Unlike the topics of foreign policy, or the economy, or education, homelessness is just not a priority among presidential candidates. Here are five reasons why:
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What do these actions really mean for America? Are we giving up on ending homelessness for all?
So, what will happen? Will the great income divide split this nation to the point of revolution? Or will common-sense leaders prevail, as they work toward reducing the income gap?
I met a father at the Virginia Williams Family Resources Center, the District of Columbia’s central intake for homeless families. He was there with his wife and their baby and toddler because they were running out of money to pay for the motel room they’d been staying in. He said he was afraid the children would be taken away from them. I asked him if anyone had told him that. Not exactly, but he was worried. I think of him now because the Family Resources Center has started reporting all homeless families with no place to stay to the Child and Family Services Agency, the District’s child welfare program.
How would you like to try living on $275 a month — and in the District of Columbia no less? Inconceivable for a single person. What then for a single mother with two kids?
Under Mayor Gray’s proposed budget, more than 6,100 families in the Temporary Assistance for Needy Families (TANF) program will lose a fifth of their meager cash benefits come October — this on top of the same sized-cut imposed last April.
I met a homeless family the other day. The mother was, to all appearances, six months pregnant. The father was tending to their toddler.
They had no place to stay and no money for food. And the Family Resources Center — the District’s central intake for homeless families — couldn’t help them.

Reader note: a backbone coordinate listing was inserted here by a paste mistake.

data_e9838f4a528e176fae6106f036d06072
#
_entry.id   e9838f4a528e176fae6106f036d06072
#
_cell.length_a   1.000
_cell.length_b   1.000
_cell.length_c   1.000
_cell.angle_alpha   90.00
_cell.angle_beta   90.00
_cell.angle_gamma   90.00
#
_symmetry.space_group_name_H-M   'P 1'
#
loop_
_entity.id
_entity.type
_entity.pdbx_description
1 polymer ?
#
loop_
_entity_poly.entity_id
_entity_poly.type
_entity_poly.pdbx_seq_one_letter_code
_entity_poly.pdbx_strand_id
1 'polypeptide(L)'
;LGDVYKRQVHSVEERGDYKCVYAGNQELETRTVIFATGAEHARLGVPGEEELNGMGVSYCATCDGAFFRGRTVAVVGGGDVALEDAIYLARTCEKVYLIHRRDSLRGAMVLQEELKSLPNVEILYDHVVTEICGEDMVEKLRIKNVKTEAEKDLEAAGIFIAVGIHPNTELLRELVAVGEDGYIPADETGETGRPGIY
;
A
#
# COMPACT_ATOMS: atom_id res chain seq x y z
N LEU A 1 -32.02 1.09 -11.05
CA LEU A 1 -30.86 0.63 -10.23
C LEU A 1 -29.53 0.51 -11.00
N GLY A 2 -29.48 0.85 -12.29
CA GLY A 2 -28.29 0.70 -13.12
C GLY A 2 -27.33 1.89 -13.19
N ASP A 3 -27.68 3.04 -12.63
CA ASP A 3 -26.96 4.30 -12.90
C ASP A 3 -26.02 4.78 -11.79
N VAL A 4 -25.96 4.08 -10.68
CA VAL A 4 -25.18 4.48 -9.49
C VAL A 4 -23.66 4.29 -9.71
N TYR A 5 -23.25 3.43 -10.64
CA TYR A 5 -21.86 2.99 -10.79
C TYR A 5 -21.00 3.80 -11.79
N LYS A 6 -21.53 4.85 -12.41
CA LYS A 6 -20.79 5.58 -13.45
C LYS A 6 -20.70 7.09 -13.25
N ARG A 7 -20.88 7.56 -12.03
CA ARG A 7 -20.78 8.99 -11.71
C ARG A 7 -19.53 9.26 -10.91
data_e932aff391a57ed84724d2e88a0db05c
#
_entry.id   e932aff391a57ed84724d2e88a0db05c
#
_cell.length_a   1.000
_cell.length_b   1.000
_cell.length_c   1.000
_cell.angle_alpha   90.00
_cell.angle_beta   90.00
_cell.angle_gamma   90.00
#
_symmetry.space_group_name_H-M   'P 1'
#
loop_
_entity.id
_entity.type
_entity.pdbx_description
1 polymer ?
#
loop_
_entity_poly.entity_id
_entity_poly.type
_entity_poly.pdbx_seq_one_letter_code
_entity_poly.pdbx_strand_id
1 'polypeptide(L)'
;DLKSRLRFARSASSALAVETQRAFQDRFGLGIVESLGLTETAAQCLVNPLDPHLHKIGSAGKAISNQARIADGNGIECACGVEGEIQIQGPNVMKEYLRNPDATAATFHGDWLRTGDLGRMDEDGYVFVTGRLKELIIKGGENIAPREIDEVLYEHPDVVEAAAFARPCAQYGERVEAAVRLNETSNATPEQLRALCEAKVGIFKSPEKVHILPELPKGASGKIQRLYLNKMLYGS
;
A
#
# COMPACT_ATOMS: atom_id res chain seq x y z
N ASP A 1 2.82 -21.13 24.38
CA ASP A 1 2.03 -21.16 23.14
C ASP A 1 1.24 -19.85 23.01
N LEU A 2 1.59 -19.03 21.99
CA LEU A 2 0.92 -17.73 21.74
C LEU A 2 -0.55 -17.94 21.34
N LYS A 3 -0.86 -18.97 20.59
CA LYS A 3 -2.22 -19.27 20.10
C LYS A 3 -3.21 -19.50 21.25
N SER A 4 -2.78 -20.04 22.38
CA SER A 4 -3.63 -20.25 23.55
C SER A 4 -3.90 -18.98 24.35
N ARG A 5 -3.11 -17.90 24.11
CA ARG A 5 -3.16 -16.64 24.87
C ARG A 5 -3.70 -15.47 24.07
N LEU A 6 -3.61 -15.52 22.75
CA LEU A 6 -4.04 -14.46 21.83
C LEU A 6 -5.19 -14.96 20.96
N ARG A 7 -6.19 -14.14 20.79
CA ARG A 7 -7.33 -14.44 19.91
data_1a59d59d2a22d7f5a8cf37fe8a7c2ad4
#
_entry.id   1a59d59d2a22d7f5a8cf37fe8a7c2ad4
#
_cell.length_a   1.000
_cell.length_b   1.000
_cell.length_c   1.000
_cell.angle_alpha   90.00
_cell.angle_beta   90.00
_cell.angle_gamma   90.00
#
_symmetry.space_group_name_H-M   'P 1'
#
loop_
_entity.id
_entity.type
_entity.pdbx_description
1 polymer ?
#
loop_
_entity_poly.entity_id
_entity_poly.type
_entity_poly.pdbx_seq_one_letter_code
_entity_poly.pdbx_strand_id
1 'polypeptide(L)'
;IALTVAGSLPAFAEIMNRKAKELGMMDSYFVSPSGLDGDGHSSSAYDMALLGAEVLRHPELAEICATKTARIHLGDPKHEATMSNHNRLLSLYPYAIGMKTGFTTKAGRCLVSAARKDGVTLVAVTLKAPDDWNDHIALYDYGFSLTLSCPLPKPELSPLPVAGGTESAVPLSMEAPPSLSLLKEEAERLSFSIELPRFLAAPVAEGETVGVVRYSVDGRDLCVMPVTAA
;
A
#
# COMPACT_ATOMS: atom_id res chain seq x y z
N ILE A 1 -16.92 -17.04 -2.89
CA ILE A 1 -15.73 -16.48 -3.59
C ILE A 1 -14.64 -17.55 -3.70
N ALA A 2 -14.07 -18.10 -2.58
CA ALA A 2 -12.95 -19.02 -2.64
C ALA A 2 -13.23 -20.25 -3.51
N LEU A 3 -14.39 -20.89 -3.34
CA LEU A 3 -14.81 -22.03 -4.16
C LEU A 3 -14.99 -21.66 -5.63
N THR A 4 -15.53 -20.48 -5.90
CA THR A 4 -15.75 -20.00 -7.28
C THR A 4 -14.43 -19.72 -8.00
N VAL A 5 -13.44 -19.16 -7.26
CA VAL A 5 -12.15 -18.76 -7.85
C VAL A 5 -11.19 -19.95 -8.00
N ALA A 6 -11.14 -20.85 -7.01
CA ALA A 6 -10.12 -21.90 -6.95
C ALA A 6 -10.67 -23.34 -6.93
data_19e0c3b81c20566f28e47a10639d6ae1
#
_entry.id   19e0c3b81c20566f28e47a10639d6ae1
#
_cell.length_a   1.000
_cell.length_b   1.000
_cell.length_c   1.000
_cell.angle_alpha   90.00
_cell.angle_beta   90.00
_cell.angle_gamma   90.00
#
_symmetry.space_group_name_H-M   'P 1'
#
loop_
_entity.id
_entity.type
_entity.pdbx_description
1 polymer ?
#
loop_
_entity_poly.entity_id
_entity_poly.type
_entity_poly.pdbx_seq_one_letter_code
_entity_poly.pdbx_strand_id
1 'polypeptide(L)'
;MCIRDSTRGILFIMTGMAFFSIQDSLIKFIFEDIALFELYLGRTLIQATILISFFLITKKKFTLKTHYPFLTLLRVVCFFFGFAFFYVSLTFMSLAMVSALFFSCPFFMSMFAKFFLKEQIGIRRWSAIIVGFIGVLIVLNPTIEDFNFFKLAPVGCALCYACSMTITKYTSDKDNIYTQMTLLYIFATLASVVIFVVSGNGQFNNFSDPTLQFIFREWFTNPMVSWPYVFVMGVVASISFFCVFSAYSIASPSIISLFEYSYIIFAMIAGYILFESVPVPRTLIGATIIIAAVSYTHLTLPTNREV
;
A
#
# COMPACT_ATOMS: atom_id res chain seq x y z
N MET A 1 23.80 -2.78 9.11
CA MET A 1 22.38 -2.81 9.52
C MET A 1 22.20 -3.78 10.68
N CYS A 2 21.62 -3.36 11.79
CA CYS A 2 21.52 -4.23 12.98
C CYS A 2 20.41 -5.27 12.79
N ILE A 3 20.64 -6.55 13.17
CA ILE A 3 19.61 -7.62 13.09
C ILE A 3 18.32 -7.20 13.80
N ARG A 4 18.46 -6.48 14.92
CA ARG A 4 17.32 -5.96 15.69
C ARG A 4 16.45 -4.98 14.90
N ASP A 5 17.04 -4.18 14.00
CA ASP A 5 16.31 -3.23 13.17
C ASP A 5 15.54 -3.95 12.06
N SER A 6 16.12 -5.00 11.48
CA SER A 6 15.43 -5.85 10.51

Everyone who lives in the District of Columbia knows that there’s a yawning gulf between the haves and the have-nots. But the new income inequality report from the DC Fiscal Policy Institute could still be a shocker. I know it was for me.
Turns out that the income gap between the richest and poorest 20% of households is the third largest among U.S. cities — this based on data from the 2010 American Community Survey.
This year’s State of Homelessness report from the National Alliance to End Homelessness (NAEH) presents, in some ways, a rosier picture than last year’s. Big headline is that homelessness decreased between 2009 and 2011 — not only the overall rate, but the rates for people in families, veterans and the chronically homeless, i.e., individuals with disabilities, including […]
Back in February, DC Councilmembers Jim Graham and Michael Brown introduced a bill that would, among other things, give us a better fix on who is homeless in the District and what services are — and ought to be — available for them.
Nothing’s happened with the bill, so far as I can tell, since the hearing in June.
But something has happened to address the main focus of the hearing — unaccompanied homeless youth.
The District of Columbia has achieved the dubious distinction of beingrated as a jurisdiction with the highest level of vulnerability to increased homelessness. Only three states got as high a rating from the National Alliance to End Homelessness.
Should this set off alarm bells? Probably, though the people who need to hear them don’t seem to be listening to alarms already sounded.